A weekend survey showed China’s manufacturing sector has started contracting again for the first time since last November as the country struggles to find orders to fill.
Despite this, the decline of the manufacturing sector at home appears to have halted with the local index rebounding in August. According to the latest Australian Industry Group – PwC Australian Performance of Manufacturing Index, orders rose 5 points to 45.3 last month.
While a reading below 50 still indicates a contraction in activity, the strength of the contraction has receded. A further positive result was news that three sub-sectors actually expanded in August.
Miscellaneous manufactures (62.3), food & beverages (55.4) and wood products & furniture (54.1) are all expanding their manufacturing production. In July just one sub-sector was recorded as expanding.
For the remaining 8 sub-sectors still contracting, Australian Industry Group chief Innes Willox says the strong Australian dollar and weak markets are to blame, not helped by the rising cost of utilities.
“Manufacturing conditions continue to be very challenging across the sector with the high dollar and weakness in demand in the domestic and export markets weighing on growth.
“There are some encouraging signs in the August Australian PMI with the production sub-index lifting and the forward-looking new orders sub-index rising strongly.”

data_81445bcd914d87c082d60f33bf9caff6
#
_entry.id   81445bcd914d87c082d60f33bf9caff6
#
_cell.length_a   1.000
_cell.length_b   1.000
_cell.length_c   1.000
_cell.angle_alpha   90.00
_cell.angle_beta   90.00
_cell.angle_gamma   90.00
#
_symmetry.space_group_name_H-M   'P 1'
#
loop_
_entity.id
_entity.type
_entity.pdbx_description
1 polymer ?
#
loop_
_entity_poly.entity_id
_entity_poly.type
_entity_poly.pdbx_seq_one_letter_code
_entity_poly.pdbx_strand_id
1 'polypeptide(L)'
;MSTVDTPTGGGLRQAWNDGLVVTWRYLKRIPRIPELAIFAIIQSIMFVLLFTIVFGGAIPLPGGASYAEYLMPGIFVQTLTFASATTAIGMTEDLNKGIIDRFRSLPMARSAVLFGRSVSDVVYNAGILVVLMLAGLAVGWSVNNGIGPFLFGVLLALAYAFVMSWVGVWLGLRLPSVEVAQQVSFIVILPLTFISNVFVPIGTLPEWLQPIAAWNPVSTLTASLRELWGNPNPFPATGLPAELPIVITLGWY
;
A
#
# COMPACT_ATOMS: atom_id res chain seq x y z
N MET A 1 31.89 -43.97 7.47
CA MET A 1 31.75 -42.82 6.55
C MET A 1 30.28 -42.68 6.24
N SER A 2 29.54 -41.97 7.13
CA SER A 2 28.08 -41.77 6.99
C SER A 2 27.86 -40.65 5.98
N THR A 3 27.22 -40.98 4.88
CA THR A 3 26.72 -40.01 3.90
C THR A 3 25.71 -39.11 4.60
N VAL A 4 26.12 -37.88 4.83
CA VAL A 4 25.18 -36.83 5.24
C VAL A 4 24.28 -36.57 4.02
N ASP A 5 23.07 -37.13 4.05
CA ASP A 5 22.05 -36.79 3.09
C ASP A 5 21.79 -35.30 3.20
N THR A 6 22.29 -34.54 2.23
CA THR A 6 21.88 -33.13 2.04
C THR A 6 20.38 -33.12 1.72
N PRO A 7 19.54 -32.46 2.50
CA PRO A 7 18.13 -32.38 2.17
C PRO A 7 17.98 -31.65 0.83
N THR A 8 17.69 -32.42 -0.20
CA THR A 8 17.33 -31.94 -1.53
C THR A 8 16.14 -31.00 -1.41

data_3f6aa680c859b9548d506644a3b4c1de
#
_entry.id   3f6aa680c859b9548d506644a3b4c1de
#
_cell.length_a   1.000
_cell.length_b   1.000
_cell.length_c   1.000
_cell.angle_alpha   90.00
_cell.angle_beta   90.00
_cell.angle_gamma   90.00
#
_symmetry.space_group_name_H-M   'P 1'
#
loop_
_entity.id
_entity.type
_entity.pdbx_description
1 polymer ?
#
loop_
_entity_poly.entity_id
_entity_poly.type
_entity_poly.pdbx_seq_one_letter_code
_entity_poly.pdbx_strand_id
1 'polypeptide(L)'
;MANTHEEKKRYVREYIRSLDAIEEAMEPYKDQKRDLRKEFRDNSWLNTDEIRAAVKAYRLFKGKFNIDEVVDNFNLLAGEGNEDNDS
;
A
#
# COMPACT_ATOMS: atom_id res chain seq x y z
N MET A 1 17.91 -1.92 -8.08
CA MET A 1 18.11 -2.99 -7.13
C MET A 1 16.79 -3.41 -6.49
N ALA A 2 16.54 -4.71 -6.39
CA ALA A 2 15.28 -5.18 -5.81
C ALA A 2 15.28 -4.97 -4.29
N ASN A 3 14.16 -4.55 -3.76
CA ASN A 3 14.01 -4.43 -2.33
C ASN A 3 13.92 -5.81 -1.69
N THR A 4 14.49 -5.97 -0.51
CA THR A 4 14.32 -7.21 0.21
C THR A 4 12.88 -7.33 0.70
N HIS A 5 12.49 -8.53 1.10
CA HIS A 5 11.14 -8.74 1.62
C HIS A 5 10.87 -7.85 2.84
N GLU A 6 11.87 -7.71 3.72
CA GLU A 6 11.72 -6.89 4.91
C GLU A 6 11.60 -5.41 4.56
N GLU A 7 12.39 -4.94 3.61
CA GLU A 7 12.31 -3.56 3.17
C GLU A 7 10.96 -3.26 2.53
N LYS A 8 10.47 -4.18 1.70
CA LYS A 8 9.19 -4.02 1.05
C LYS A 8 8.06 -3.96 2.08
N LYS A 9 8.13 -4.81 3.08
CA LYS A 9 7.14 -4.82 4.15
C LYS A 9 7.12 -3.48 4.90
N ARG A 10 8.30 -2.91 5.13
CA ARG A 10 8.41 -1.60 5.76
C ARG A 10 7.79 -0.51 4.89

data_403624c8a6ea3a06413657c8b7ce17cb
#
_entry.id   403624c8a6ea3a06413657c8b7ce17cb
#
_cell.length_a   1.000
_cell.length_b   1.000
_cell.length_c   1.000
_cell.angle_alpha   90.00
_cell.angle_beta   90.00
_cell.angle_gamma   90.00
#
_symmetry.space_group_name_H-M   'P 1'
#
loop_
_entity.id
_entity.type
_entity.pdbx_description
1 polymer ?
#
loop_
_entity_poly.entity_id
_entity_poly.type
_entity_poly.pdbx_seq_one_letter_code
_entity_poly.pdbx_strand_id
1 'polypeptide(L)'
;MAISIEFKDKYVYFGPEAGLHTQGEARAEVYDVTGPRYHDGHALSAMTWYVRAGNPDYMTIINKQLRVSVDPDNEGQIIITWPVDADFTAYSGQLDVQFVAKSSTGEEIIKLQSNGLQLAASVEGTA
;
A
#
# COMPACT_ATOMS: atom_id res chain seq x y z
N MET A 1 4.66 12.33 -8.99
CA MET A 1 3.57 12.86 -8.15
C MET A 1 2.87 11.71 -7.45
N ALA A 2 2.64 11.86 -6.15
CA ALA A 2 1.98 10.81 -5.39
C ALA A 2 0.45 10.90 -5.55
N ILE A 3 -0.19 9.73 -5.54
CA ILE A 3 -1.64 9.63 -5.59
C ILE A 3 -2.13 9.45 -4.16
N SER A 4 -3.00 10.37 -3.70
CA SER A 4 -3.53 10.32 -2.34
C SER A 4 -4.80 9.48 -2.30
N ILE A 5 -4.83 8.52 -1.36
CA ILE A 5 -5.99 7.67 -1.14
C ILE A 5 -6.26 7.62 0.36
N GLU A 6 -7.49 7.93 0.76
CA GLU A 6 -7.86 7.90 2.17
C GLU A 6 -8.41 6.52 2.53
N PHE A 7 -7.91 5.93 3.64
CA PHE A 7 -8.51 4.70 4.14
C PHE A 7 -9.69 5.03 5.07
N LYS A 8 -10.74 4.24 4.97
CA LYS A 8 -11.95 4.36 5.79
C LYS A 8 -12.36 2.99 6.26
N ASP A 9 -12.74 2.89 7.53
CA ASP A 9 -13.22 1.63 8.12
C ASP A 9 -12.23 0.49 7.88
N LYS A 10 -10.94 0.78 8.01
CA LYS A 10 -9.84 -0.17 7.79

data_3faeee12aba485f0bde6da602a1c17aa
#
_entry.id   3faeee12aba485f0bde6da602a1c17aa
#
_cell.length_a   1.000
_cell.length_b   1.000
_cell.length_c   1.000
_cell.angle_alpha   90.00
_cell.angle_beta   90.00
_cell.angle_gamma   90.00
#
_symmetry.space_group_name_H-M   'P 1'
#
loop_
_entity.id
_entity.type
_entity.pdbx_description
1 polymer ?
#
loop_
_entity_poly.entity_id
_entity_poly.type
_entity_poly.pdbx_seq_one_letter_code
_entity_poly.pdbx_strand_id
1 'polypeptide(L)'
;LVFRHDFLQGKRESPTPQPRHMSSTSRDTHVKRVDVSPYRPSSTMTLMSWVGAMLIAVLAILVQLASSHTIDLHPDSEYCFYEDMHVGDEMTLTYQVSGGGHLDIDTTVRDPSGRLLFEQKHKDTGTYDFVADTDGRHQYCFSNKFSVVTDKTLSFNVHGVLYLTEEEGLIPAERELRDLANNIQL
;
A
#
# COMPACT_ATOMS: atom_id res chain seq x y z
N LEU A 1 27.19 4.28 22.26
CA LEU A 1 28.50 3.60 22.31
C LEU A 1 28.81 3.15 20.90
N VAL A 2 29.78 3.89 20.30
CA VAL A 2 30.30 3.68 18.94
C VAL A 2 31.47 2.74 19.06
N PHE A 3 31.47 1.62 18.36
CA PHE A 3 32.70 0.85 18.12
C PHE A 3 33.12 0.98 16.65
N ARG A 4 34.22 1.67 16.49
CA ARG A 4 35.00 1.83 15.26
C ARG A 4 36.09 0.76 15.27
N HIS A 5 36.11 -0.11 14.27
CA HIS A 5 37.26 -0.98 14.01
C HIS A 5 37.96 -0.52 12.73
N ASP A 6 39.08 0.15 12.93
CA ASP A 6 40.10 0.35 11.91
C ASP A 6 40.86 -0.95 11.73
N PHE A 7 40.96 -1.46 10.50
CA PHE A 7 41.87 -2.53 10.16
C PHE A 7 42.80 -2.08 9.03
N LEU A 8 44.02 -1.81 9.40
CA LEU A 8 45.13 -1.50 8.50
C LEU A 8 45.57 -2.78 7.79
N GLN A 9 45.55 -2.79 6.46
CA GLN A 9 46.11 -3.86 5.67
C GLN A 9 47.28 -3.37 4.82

PwC partner Jeremy Thorpe echoes Willox’s sentiments, saying it is not Australia specific but a global challenge.
"Manufacturing remains in a contractionary state in Australia, as it does in China, the Eurozone, the US and Japan. This poor outlook for Australian manufacturing is driven by the economic fundamentals noted in the federal government's Manufacturing Taskforce report.
“Unfortunately, these are universal challenges without simple solutions,” Thorpe says.
The report Thorpe refers to has been applauded by small business groups as it specifically mentions the contribution of these businesses to the manufacturing sector and outlines industry-specific stimulus programs and a range of updates just for smaller companies.
The report, released in August, had 4 key recommendations relating to SMEs.
1. An upgrade of Enterprise Connect to provide more autonomy.
2. Establishing Innovation Vouchers to support researchers providing direct assistance to SMEs.
3. Creating a Small Business Innovation style procurement initiative, and encourage state governments set up similar programs.
4. Assistance to help SMEs access finance.
It’s hoped that these touted measures come into action soon and help that PMI index tip over 50 in the not too distant future.Stay up to date with everything SME by signing up for the KBB Newsletter today!